Follow Mint Lounge

Latest Issue

Home > How To Lounge> Art & Culture > Laibach: politically subversive, hugely influential music

Laibach: politically subversive, hugely influential music

Laibach, who couldn't perform in Ukraine because they refused to denounce everything Russian, are one of the most innovative acts in rock’s history

Laibach in 2011.
Laibach in 2011. (Wikimedia Commons )

In February, even as Russia’s war against Ukraine completed a year, the four-decade-old Slovenian avant-garde band, Laibach, announced that they would play a gig in Kyiv, Ukraine’s war-impinged capital city. The gig, scheduled for spring this year, would have made Laibach the first band to play a formal concert in Ukraine since the war began. But that didn’t happen. The gig got cancelled. Not because of the uncertainties of war but because of Laibach’s singular political beliefs.

Laibach, whose core members include Dejan Knez, Milan Fras, Ervin Markošek and Ivan “Jani” Novak, was formed in the mid-1980s. Throughout, they have dealt with controversies, primarily because of their extremely subversive beliefs and actions.

The Kyiv gig was cancelled by the Ukrainian organisers because the band claims they were asked to explicitly state that they denounced everything Russian, which they could not agree to. According to a report in Slovenia Times, they were asked to say that “all Russians are bad and that all Russian art is worthless”. The band said that while they were against Russia’s war in Ukraine, they admired Russian art, literature and music and respected the Russian people. The Guardian quoted the group as saying the conflict in Ukraine was “a cynical proxy war for the geostrategic interests of the superpowers and financial capital (of the military industry, etc)”.

Many Ukrainian commentators likened this to the Russian position that its “special military operation” was a conflict with Nato (North Atlantic Treaty Organization), which was making Ukraine a puppet of the West.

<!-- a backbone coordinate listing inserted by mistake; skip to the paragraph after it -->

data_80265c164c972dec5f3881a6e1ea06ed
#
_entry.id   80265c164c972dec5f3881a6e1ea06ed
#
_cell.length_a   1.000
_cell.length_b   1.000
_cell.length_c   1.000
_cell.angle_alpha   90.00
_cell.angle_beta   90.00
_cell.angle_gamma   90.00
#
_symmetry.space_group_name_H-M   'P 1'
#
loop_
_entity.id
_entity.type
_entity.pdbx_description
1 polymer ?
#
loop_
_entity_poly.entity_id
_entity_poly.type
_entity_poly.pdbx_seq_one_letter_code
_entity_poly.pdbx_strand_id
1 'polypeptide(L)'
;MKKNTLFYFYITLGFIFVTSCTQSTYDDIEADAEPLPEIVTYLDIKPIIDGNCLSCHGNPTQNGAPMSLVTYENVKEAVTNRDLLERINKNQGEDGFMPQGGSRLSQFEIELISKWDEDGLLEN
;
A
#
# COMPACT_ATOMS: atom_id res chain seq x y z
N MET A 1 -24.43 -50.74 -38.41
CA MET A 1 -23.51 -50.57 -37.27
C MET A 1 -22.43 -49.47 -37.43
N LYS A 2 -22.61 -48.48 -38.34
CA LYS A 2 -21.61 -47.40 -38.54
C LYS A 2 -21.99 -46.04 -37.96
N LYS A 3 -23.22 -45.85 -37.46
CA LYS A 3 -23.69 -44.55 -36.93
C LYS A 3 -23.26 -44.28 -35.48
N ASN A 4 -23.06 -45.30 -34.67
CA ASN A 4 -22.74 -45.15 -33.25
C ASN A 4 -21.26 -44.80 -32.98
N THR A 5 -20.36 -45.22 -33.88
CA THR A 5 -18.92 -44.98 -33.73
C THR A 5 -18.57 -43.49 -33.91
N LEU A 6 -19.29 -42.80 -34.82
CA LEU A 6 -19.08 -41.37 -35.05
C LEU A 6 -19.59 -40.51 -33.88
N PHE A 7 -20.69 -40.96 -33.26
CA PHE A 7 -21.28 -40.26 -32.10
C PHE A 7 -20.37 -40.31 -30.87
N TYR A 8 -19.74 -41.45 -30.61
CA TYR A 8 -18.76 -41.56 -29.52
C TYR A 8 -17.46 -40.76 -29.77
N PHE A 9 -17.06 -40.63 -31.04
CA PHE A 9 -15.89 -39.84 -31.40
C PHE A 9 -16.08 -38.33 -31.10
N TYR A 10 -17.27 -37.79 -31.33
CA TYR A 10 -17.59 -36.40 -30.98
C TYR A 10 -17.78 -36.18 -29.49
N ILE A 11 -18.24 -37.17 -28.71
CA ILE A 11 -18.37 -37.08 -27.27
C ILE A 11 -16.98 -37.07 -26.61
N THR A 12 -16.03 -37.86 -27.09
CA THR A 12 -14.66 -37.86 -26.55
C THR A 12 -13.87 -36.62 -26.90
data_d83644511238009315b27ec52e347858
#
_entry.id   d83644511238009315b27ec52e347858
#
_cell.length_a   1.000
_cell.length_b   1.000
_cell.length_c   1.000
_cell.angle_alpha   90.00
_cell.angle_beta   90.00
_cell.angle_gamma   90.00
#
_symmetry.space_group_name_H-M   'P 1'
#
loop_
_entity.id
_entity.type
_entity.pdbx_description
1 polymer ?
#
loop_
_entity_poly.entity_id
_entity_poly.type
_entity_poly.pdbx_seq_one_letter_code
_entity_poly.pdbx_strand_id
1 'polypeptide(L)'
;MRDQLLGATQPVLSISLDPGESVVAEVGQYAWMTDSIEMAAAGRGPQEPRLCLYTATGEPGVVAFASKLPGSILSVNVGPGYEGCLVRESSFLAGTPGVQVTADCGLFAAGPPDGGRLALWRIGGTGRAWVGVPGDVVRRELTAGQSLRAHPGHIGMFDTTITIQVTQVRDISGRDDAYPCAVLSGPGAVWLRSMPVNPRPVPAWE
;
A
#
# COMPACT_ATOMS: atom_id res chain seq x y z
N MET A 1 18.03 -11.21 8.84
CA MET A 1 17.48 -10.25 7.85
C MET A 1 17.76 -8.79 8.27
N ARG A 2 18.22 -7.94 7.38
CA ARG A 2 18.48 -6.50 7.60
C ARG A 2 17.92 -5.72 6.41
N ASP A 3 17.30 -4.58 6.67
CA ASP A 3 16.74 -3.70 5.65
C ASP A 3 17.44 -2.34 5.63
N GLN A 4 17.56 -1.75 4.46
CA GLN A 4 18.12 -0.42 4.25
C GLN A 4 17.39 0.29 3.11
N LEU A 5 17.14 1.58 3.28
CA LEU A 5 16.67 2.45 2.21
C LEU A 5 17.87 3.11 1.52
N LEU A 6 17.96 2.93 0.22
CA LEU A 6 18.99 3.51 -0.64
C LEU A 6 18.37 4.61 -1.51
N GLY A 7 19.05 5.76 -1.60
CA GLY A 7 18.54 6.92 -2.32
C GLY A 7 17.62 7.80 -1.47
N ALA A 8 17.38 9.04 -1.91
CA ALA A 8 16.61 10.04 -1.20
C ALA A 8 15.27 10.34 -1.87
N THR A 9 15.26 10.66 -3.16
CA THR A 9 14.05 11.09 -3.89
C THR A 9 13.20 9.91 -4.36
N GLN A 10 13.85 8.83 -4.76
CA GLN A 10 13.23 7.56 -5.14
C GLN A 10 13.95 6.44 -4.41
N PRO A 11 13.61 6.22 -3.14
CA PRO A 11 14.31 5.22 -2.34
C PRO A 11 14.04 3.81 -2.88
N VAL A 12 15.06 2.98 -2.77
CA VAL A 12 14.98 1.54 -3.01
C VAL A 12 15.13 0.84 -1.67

Laibach have always courted such wrangles. In 2015, the band held a concert in North Korea, the country’s first rock gig, where they played songs from the soundtrack of The Sound Of Music as well as their own compositions, also covering songs by Queen, The Beatles, Europe and Opus Dei in their own distinctive style, using Nazi uniforms, Soviet flags, religious symbols. Videos of the North Korea gig show rows of people in the audience completely bemused by the goings-on.

Also read: Killer Mike turns inwards on ‘Michael’

Laibach’s use of such references is meant to be satirical but it has attracted much criticism. Their interpretations of classic songs have often been subversive—their take on The Sound Of Music alludes to paedophilia and fascism. In their early days, when Slovenia was still part of communist Yugoslavia, they would play at concerts against a backdrop of images of Josip Broz Tito, the revered former leader of Yugoslavia, next to a drooping penis.

On a map of Europe, Slovenia can look like a dot. Heavily forested and mountainous, it is ensconced between Italy to the west, Austria to the north, Hungary to the north-east, Croatia to the south-east, and the Adriatic Sea to the south-west. When Laibach was formed, the region was part of Yugoslavia and their music was spurned by the authorities. Their name itself was a source of controversy: Laibach is the name the Nazis gave Ljubljana, the capital of Slovenia, during World War II, when Germany, Hungary and Italy annexed the region.